The True Cost of Participation – Addressing Financial Barriers to Field Education

Wednesday 2:15 PT / 3:15 MT / 4:15 CT / 5:15 ET Online
Oral Session Part of Oral Session I

Authors

Antoinette Abeyta, University of New Mexico-Main Campus
Anjali Fernandes, Denison University
Robert Mahon, University of New Orleans
Travis Swanson, Georgia Southern University

Fieldwork is often cited as a critical component of geoscience education, and is an opportunity for individuals to gain and develop valuable technical skills necessary for entering the workforce. It is estimated that a typical geoscience undergraduate degree would require upwards of 30-60 days of field work. Despite these field experiences being critical to student development, there is limited research on how they present financial and social barriers to participation. Whereas the cost of field camp is acknowledged as a potential barrier to participation in geosciences, the cost of field gear and costs associated with participation in field activities (e.g., travel, loss of wages, cost of dependent care) is not well addressed. As geosciences continues to have low rates of racial, ethnic, and gender diversity, it is necessary to examine how the expectations for field education can present barriers to participation.

We undertake this study to determine the range of costs associated with fieldwork conducted over a period of 5 days. For this analysis, we collected ranges of costs of field gear, airfare, and lodging from top retailers. We also estimated the cost of dependent care and loss of wages in that time frame. Such a field endeavor can cost upwards of 2,000 US dollars per student participant. We also examined how the cost of field gear differs across gender. We show that women's gear on average costs an additional 40 US dollars, which creates an additional financial burden. Presented here is a model of field education designed to increase participation amongst underrepresented groups in geoscience by 1) providing financial support to its participants through field gear stipends and 2) compensating students for their field work contributions. We believe this model will broaden participation in field education and research, without placing the economic burden of participation on students.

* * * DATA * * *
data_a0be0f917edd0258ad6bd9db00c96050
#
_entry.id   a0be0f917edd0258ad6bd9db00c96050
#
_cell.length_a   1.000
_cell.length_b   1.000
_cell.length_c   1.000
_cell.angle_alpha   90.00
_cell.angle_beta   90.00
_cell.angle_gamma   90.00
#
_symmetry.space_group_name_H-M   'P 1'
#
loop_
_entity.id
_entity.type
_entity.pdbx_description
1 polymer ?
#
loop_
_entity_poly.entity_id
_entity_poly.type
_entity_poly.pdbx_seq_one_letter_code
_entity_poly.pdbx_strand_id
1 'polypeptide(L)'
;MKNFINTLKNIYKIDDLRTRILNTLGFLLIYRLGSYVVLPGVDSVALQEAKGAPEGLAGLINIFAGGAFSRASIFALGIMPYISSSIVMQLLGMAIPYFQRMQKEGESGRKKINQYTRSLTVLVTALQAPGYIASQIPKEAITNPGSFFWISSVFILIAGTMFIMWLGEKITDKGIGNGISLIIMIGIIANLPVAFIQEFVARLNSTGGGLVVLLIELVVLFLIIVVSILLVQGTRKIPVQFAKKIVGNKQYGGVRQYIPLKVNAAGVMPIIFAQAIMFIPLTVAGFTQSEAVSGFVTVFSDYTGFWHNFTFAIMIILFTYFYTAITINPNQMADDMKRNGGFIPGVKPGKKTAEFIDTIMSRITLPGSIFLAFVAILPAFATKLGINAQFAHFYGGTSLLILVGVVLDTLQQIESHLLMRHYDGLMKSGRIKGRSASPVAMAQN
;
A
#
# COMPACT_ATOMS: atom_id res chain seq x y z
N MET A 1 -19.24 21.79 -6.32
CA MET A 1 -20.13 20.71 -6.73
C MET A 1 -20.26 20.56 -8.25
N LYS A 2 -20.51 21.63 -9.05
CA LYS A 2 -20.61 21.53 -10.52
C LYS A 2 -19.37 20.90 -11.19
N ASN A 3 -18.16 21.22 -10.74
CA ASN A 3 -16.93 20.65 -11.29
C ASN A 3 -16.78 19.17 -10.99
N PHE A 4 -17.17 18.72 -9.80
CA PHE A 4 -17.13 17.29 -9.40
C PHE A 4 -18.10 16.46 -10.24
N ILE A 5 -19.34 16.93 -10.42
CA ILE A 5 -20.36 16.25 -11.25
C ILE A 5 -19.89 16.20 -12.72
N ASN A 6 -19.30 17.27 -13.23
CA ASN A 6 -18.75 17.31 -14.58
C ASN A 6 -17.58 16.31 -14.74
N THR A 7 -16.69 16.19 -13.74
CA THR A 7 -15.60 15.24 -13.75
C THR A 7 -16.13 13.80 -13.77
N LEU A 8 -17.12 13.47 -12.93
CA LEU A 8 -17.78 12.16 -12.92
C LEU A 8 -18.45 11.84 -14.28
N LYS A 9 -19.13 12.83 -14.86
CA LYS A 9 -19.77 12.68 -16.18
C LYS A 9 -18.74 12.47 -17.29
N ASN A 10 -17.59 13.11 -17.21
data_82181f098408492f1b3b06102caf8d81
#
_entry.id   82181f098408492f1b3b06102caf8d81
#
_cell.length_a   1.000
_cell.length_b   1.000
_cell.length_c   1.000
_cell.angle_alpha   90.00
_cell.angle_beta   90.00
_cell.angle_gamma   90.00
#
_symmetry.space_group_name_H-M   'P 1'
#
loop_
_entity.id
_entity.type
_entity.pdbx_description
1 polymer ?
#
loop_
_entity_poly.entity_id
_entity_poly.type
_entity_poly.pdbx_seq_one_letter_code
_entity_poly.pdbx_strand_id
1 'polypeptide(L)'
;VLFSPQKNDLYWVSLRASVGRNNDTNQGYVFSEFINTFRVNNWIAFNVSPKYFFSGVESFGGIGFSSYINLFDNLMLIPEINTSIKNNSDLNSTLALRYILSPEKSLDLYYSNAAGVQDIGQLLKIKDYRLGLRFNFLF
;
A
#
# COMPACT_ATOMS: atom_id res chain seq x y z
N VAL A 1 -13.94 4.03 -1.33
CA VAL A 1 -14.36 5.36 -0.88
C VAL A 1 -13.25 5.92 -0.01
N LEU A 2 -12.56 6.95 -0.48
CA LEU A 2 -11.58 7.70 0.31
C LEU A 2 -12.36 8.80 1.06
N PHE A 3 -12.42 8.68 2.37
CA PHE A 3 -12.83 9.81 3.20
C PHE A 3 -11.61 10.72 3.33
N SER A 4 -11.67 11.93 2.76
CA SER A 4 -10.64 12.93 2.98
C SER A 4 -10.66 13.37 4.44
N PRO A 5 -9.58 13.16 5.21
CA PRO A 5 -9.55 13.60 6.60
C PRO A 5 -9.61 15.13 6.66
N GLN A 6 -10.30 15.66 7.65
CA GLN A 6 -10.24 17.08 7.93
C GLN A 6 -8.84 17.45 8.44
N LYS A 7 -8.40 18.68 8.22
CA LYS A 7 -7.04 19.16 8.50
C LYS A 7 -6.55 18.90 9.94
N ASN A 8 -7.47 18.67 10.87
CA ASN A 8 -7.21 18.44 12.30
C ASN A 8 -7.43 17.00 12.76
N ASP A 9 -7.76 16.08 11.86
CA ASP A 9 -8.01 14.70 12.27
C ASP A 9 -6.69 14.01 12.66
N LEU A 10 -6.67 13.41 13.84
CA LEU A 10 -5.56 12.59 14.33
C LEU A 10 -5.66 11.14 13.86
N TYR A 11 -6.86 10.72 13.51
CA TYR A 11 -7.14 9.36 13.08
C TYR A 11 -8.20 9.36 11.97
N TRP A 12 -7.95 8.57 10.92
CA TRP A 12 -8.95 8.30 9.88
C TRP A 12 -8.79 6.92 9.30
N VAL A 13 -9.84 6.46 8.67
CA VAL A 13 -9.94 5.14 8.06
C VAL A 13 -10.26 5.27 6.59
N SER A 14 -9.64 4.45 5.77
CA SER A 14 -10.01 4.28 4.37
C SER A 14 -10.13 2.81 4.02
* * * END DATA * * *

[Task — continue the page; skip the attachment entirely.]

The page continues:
Presentation Media

True cost of participation powerpoint slides (PowerPoint 2007 (.pptx) 11.2MB Jul6 20)

Session Connection Info

This meeting has already occurred.